Last month two bikes were stolen from a certain garage in San Donato Milanese. Those were my mountain bikes; the garage, well that wasn’t mine1.
And it was dead easy to open the garage for these gentlemen. Not only did they steal my two most precious bikes, leaving the city bikes untouched, but also my tire pump and all of my tools like allen keys and sockets etc. These gentlemen, they were really into bikes and knew their stuff pretty well. I hope they won’t be so stupid to go ride my bikes in Finale Ligure.
Anyway, that has left a huge hole in my life. Yes, they were only bikes, but bikes for a biker are very personal things; probably because it’s so easy to change parts and make them better or different as your ability increases or your interests with regards to terrain or type of riding evolves. So they grow with you, and you start to feel an affection for them — which I have never experienced with my motorbikes.
And these two particular bikes have been very dear to me; I have been riding the Covert since early 2010, and I raced it at Trans-Provence when it was still a somewhat obscure adventure. Let me add one thing about Trans-Provence (I have a long report still in my drafts folder which I’m unable to complete); admittedly I wasn’t up to the task, and this event nearly destroyed my enthusiasm and willingness to go out and ride. But I came back home with a more realistic idea of who I was and what I could do — and I’m not only speaking in terms of riding ability here.
After that I continued to race for fun, knowing full well that I was never, and never could be, a good rider. My placement in the few enduro races I did after Trans-Provence has always been in the lower half of the rankings — but you know what? In reaching my forties I did make peace with the fact that I’ve got no talent, only a strong desire to make myself better at stuff that gives me pure and unadulterated pleasure such as riding technical trails and go downhill as fast and clean as I can.
custom 29er LSDB
The 29er was supposed to be a bike that should have really grow old with me. It was a custom made frame built with love (so they say) by my friends at La Stazione delle Biciclette. Its geometry was stolen (i.e., inspired and then slightly modified) from the Genesis Fortitude. All steel obviously, with a rigid carbon fork and some other parts taken from the bin or bought for little money. My idea was to use it as a winter training bike, and then in the future convert it to slick tires and maybe some drop bars to commute, travel, or transport my kid around.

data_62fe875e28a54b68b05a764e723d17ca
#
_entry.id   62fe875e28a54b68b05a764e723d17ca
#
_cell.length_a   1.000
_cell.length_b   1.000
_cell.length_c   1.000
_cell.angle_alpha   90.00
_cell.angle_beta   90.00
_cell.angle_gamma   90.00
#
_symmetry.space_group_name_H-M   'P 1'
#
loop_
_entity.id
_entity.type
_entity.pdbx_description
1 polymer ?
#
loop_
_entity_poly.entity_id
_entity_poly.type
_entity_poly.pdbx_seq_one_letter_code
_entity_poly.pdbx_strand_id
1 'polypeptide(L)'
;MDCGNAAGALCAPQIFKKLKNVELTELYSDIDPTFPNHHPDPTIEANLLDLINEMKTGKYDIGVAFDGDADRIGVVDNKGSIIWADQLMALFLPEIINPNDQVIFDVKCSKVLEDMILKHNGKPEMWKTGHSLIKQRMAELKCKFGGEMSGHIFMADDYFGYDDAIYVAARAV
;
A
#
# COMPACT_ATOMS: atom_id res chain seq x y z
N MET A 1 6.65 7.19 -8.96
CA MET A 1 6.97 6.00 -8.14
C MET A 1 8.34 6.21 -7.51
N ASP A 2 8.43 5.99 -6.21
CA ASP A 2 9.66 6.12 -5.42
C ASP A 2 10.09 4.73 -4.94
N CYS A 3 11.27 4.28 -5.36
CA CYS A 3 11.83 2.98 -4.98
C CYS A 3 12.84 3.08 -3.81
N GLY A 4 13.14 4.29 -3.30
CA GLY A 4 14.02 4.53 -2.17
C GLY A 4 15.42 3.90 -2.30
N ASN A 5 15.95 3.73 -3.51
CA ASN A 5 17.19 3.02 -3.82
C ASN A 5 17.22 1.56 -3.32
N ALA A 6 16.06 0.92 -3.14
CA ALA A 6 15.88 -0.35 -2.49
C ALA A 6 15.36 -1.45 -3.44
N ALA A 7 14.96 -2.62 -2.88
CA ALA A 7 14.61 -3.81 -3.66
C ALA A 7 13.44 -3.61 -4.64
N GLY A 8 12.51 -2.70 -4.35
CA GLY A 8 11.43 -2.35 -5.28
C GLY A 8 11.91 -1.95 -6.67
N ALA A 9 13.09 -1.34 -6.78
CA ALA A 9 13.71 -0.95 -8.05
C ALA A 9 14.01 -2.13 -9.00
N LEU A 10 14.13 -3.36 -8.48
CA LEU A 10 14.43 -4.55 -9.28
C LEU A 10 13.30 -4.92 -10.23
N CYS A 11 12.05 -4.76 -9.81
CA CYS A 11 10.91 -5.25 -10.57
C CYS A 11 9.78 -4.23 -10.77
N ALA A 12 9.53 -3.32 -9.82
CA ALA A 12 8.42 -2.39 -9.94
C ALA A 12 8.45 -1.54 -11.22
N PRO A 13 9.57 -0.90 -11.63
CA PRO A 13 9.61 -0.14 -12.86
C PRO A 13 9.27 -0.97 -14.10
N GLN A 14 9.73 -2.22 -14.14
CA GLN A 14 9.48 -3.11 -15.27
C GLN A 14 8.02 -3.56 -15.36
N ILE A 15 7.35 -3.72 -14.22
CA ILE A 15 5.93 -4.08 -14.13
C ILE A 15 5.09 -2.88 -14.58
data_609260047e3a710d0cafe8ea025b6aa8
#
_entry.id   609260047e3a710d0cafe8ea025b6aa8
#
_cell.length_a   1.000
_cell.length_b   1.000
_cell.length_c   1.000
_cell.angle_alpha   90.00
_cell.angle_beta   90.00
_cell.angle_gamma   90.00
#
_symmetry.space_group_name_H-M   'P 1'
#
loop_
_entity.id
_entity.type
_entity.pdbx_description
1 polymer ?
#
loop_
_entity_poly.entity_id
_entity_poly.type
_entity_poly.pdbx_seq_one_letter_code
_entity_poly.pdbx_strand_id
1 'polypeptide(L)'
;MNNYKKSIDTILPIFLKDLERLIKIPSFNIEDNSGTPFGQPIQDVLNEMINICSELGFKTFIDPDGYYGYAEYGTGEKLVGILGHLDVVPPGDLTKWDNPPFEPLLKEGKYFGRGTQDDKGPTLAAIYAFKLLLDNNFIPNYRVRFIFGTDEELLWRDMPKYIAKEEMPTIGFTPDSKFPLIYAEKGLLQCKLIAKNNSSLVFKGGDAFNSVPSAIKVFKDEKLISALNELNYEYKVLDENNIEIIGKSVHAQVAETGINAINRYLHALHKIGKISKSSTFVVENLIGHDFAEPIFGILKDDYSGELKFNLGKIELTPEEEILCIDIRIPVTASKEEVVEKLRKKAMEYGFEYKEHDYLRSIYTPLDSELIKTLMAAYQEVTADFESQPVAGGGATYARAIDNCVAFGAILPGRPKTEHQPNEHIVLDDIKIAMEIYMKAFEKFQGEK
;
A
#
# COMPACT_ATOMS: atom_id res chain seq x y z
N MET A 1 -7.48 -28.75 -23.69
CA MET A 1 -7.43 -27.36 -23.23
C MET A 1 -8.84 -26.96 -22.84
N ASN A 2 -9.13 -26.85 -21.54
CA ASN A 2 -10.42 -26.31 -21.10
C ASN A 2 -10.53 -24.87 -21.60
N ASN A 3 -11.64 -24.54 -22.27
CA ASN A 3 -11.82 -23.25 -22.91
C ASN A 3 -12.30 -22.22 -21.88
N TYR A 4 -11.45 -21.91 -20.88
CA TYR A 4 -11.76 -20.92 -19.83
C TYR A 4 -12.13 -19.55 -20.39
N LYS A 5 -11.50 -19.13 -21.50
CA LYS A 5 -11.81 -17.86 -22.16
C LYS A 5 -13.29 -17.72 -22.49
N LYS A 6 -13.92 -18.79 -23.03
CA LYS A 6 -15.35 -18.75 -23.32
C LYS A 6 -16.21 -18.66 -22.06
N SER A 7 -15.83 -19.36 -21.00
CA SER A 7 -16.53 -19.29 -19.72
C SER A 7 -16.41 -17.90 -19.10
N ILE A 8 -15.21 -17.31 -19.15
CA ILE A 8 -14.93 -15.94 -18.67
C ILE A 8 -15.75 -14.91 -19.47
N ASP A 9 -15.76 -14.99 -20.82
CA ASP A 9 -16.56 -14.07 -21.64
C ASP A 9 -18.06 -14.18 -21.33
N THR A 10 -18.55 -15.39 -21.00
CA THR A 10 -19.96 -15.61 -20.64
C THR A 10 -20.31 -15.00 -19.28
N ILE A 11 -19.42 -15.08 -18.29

But it was bloody good fun for some serious mountain biking, requiring full committment, a very active riding style and accurate line selection. I had a dream to race the 24h in Finale with this bike; in this past year I did the famous loop in Finale several times and the bike was perfect on these trails. Like somebody else has written, a lesser bike requires you to increase your skills and ability, and a tame, well known trail becomes again something to conquer.
29-zero-s-s, a self-filmed experiment I did months ago, never shared because I always wanted to go back and make it better.
In the bad mood I was after discovering what happened in that garage, I found some relief in thinking back at the previous two weeks, when by pure chance (as I haven’t been riding much these past few months) I had the opportunity of doing two rides with both bikes — and these rides, although short, they were absolutely brilliant, reigniting in me the passion for mountain biking.
So where I am now? Well it seems that I have bought myself a new bike, a do-it-all bike — which I don’t have it yet because it’s in the UK now (in the capable hands of my friend Phil that has recommended it, found it, and fetched it).
What’s interesting is that this bike belongs to a category of bikes that I have never ever considered before, because they are all invariably ugly bikes, and most importantly, they are even uglier when a relatively ‘small’2 person rides it.
But I could not find another bike for a cheaper price right now, and because of all the expenses we’re going through as a family with the house renovation it really did not make economic sense to spend more than 2k euros. So this bike will be even cheaper than that, with a top-notch build nonetheless.
What’s interesting is that only yesterday I fond out about these new Kona Process, which come in 3 different models — 111, 134 and 153 (the number indicates the amount of travel; no indication on wheel size as you may notice). And the one I like the most is this short travel model, the 111, which incidentally is a 29er.
As they say in this review — and they were very good in pointing this out — the matter of wheel size becomes almost irrelevant when a bike is this good to ride. It is also the first time probably that a 29er looks this good.
So my new bike is a Norco Shinobi, and it is very similar, at least in principle, to this Kona 111. Yes, a bit longer travel (140/120 mm front rear against 120/111 mm for the Kona) but the idea is the same. So now I’m excited to see what a short travel bike can do. And yes, I’ll stop saying “ugly 29er”. I want to get back on the bike real bad now.
This garage is the one we have now as we stay in this rented apartment until our new apartment is being renovated. We’ve been here since last October and probably we’ll stay until February. Yes, renovation (as intended in my wife’s plans) takes a long time. ↩
Not that I have ever thought myself as ‘small’, but rather normal. 172 centimetres, where I come from, is the perfect size to ride motorcycles, to drive a Mini or an (old) Fiat Cinquecento. It’s only after the globalization that now Southern Italians have come in contact with these people from America or UK or Friuli where they are all taller than that and start questioning the manliness inside a 172 cm body. ↩